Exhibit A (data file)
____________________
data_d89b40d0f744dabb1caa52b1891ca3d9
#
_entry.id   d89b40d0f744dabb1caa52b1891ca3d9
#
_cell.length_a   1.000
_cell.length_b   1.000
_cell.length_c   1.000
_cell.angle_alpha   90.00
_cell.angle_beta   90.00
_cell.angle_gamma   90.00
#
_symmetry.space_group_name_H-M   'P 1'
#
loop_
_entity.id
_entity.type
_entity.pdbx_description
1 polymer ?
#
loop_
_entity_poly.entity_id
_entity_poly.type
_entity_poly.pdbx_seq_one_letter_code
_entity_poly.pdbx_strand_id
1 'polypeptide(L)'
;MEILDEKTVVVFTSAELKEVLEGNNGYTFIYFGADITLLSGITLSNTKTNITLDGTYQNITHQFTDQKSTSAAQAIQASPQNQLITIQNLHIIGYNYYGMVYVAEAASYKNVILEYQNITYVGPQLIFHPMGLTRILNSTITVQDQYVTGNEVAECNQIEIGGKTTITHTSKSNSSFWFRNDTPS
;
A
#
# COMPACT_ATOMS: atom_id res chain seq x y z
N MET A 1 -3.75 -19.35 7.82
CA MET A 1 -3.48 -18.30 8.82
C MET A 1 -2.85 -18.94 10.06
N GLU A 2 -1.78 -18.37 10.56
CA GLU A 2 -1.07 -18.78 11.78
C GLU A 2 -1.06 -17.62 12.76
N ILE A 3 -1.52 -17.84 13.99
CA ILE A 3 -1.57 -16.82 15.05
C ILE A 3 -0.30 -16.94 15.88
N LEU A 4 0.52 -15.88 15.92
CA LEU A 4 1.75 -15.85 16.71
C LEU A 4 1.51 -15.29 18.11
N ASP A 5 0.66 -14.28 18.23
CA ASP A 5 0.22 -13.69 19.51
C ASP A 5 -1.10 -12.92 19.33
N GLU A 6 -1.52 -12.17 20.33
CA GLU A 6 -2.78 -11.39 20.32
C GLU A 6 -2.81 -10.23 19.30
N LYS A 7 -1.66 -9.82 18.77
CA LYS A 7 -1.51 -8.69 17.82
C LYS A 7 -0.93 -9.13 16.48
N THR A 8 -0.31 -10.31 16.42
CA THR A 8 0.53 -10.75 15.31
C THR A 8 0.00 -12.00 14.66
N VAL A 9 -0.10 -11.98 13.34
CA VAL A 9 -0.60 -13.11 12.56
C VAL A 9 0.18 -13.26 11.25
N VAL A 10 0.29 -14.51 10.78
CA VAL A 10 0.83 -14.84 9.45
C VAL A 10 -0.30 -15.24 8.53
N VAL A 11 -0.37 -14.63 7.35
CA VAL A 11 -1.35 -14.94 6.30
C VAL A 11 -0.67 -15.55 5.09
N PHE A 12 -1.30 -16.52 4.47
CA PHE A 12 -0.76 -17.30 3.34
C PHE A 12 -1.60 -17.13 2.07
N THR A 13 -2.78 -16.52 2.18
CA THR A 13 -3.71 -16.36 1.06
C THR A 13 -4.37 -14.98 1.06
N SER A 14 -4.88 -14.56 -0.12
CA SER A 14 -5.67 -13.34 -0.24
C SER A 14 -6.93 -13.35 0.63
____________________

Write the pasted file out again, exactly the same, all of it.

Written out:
data_d89b40d0f744dabb1caa52b1891ca3d9
#
_entry.id   d89b40d0f744dabb1caa52b1891ca3d9
#
_cell.length_a   1.000
_cell.length_b   1.000
_cell.length_c   1.000
_cell.angle_alpha   90.00
_cell.angle_beta   90.00
_cell.angle_gamma   90.00
#
_symmetry.space_group_name_H-M   'P 1'
#
loop_
_entity.id
_entity.type
_entity.pdbx_description
1 polymer ?
#
loop_
_entity_poly.entity_id
_entity_poly.type
_entity_poly.pdbx_seq_one_letter_code
_entity_poly.pdbx_strand_id
1 'polypeptide(L)'
;MEILDEKTVVVFTSAELKEVLEGNNGYTFIYFGADITLLSGITLSNTKTNITLDGTYQNITHQFTDQKSTSAAQAIQASPQNQLITIQNLHIIGYNYYGMVYVAEAASYKNVILEYQNITYVGPQLIFHPMGLTRILNSTITVQDQYVTGNEVAECNQIEIGGKTTITHTSKSNSSFWFRNDTPS
;
A
#
# COMPACT_ATOMS: atom_id res chain seq x y z
N MET A 1 -3.75 -19.35 7.82
CA MET A 1 -3.48 -18.30 8.82
C MET A 1 -2.85 -18.94 10.06
N GLU A 2 -1.78 -18.37 10.56
CA GLU A 2 -1.07 -18.78 11.78
C GLU A 2 -1.06 -17.62 12.76
N ILE A 3 -1.52 -17.84 13.99
CA ILE A 3 -1.57 -16.82 15.05
C ILE A 3 -0.30 -16.94 15.88
N LEU A 4 0.52 -15.88 15.92
CA LEU A 4 1.75 -15.85 16.71
C LEU A 4 1.51 -15.29 18.11
N ASP A 5 0.66 -14.28 18.23
CA ASP A 5 0.22 -13.69 19.51
C ASP A 5 -1.10 -12.92 19.33
N GLU A 6 -1.52 -12.17 20.33
CA GLU A 6 -2.78 -11.39 20.32
C GLU A 6 -2.81 -10.23 19.30
N LYS A 7 -1.66 -9.82 18.77
CA LYS A 7 -1.51 -8.69 17.82
C LYS A 7 -0.93 -9.13 16.48
N THR A 8 -0.31 -10.31 16.42
CA THR A 8 0.53 -10.75 15.31
C THR A 8 0.00 -12.00 14.66
N VAL A 9 -0.10 -11.98 13.34
CA VAL A 9 -0.60 -13.11 12.56
C VAL A 9 0.18 -13.26 11.25
N VAL A 10 0.29 -14.51 10.78
CA VAL A 10 0.83 -14.84 9.45
C VAL A 10 -0.30 -15.24 8.53
N VAL A 11 -0.37 -14.63 7.35
CA VAL A 11 -1.35 -14.94 6.30
C VAL A 11 -0.67 -15.55 5.09
N PHE A 12 -1.30 -16.52 4.47
CA PHE A 12 -0.76 -17.30 3.34
C PHE A 12 -1.60 -17.13 2.07
N THR A 13 -2.78 -16.52 2.18
CA THR A 13 -3.71 -16.36 1.06
C THR A 13 -4.37 -14.98 1.06
N SER A 14 -4.88 -14.56 -0.12
CA SER A 14 -5.67 -13.34 -0.24
C SER A 14 -6.93 -13.35 0.63